Apart from a bit of very sad news from home, which I recieved just today, my life has pretty much settled into a routine. From Monday to Friday I commute to Kansai Gaidai by bus, along what must be the easiest bus route ever (which I’m very grateful for – being a pedestrian in Japan offers nothing but the opportunity to get yourself killed on a variety of road surfaces, none of which remotely qualifies as a pavement). I keep pretty much the same hours everyday, heading home between 4 and 4:30. Stuff has become predictable. There are still areas where there’s room for variation, though. There’s another typhoon warning this week (hence the title, an adaptation of Elvis Costello’s brilliant “Tokyo Storm Warning”), and this one has hit southern Japan. From the stairs to my flat, you can see the ferris wheel in Hirakata Park set against the storm clouds on the horizon. Pretty, n’est-ce pas?
Things haven’t been too good so far. I don’t really see the dad, as he works typically Japanese hours (comes home from 10pm to midnight). The two brothers aren’t around much, and when I do see them they’re either sleeping or eating. They tend to do both wearing only their underwear. Now, I know this is a cultural thing and I have to make allowances, but it’s getting to the point where it seems like a good idea to throw cultural awareness to the winds and shout “Put some damn clothes on, you weirdo!” whenever a semi-naked body hoves into view.
So the two members of the family I talk to are Okaasan (mum) and Toko (the sister). Toko is nice, and spent two months in France, which means I can switch from Japanese to French when I’m having trouble, and we can talk about France. Okaasan is a different proposition. She repeats herself several times, even when I’ve said I understand, and generally makes me feel like I’m either a complete idiot or I can’t make myself understood, or both. Jesus, I think, if that’s really the case, who cares about improving my Japanese? I’ll just move back into Seminar House, relax in the Anglophone bubble, and fail this year with a clear conscience, knowing that I’m stupid.
As the above course of action doesn’t really appeal to me (which is not to say there’s no possibility of it happening), I went to see both Dr. Hollstein, my academic advisor and Misako Hashimoto, the woman in charge of the homestay program. Both helped, but the biggest boost I got was from talking to fellow Leeds students. Both Hollstein and Hashimoto advised that I give it time (it’s only been a full week, after all) and make more of an effort to talk to them. A lot of their previous homestay students have been American, and – trust me, this is not just a stereotype – Americans do tend do be more outgoing and friendly, so it could be that they’re not used to someone who’s a bit shy.
Another thing that Hashimoto-san explained to me was that people from the Osaka area tend to be pretty outspoken and confident (I’m guessing that’s tactful code for “rude and pushy”) and maybe that was the cause of some of the friction. It’s something to remember whenever they seem a bit overly competitive. Anyway, I’ve made up my mind to talk to all of them as much as possible and try to get them to do things with me. Another deciding factor was talking to John Simmonds this afternoon. He’s doing Japanese and Russian, and spent last year in Moscow. The first time we properly talked, he asked me what halls I’d been in during my first year.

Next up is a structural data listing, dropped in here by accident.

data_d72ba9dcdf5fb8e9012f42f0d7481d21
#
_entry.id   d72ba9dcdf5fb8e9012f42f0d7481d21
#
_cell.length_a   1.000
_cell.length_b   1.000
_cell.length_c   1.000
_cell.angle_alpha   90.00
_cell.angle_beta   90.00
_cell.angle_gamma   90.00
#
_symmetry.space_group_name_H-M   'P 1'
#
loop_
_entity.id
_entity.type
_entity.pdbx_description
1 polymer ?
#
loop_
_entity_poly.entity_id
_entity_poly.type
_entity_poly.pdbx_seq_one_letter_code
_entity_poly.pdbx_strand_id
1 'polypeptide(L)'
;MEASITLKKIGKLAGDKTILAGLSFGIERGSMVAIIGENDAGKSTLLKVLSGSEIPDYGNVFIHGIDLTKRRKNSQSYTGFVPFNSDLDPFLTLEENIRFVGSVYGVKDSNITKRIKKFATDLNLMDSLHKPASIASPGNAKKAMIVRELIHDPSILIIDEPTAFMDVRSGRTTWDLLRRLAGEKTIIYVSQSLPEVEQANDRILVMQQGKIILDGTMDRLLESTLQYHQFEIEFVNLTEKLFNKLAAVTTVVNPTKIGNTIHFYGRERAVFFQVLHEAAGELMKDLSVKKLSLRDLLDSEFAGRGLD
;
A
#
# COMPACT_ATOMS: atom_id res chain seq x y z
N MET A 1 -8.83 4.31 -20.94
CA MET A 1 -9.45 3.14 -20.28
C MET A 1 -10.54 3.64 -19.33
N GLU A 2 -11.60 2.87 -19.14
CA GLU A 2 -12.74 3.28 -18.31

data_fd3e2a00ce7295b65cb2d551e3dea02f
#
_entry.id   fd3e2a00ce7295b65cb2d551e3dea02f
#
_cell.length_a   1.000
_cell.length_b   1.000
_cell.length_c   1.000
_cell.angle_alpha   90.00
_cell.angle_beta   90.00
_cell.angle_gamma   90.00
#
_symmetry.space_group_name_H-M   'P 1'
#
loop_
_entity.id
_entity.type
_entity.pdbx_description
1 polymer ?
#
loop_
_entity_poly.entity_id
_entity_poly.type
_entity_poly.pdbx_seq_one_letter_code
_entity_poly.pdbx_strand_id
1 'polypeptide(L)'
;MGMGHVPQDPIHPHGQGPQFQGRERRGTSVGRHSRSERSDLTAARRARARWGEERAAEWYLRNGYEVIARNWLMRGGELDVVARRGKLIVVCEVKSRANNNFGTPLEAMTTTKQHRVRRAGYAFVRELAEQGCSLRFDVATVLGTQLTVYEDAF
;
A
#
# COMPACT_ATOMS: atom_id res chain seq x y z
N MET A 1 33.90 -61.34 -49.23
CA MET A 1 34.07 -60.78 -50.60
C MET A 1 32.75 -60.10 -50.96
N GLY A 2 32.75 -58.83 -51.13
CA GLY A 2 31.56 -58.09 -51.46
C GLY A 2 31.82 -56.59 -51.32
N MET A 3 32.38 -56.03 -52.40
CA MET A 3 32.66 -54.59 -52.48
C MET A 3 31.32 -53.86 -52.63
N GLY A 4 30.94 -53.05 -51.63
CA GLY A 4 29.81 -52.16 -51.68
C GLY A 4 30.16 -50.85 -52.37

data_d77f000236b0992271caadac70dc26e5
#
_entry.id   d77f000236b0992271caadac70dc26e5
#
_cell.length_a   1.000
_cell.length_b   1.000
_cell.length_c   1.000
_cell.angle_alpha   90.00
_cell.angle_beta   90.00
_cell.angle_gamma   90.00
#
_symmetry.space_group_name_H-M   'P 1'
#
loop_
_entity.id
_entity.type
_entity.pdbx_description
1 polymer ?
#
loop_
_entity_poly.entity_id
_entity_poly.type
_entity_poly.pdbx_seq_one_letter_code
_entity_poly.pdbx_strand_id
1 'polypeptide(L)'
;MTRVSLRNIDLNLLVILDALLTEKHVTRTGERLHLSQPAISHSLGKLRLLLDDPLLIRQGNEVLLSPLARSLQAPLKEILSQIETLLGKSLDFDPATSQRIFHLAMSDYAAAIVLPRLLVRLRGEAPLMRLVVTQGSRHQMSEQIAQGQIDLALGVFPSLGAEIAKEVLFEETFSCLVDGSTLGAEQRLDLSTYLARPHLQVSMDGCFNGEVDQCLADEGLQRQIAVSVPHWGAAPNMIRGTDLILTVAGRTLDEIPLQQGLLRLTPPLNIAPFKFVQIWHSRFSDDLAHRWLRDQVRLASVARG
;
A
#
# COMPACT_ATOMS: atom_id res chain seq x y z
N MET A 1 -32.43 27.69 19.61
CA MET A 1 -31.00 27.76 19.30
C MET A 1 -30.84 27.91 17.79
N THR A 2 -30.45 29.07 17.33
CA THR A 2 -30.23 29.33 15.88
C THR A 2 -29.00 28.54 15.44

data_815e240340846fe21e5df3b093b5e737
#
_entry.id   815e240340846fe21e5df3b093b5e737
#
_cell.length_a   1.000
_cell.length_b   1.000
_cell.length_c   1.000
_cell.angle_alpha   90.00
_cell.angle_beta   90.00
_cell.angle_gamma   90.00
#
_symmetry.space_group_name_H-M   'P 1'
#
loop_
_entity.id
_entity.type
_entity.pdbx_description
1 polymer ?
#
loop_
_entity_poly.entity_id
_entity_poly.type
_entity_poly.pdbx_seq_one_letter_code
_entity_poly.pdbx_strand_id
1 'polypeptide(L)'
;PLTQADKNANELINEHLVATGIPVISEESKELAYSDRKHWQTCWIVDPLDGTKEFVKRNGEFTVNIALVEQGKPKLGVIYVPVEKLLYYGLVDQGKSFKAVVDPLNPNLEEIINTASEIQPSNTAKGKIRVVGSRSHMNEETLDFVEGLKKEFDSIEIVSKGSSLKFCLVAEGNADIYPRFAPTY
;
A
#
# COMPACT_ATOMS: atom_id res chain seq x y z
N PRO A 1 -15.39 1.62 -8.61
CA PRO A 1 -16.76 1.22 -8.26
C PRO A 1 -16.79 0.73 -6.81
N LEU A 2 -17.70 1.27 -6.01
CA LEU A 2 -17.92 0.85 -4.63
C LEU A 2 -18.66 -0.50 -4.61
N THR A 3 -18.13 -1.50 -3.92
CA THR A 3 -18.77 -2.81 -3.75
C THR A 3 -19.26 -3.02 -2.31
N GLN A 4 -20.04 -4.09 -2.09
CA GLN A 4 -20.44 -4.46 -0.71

“Henry Price Building.”
“Ah, you were up there with all the Jews?”
“What?!…” I spluttered, thinking he was making some dodgy joke about Henry Price being one of the cheapest halls and the old slur about Jews being tight with money. In fact, Henry Price was a very famous Jewish alumnus of Leeds University, and the hall apparently used to be full of Jewish students from Golders Green who were very cliquey with each other. Anyway, he’s a good guy. We were talking this afternoon, and he said that he’d been having the same problems with his host family – problems with communication, lack of a common ground, not knowing how to socialise with them, that sort of thing. What’s more, he reported that several other people he’d talked to had said the same things. It’s a great help that I’m in the situation as others, and they’re trying to deal with it just the same as me.
Another good thing was that while we were sitting down, our conversation turned into a little unofficial meeting of Leeds students, which meant I talked with Mark a bit more. I laid into him a bit in an earlier post, but he now seems pretty cool. I’ve found it’s always best to talk to people without prejudice, and if they do or say something you don’t like you can call them on it. Unless they’re your host family, of course, in which case you just put up with it.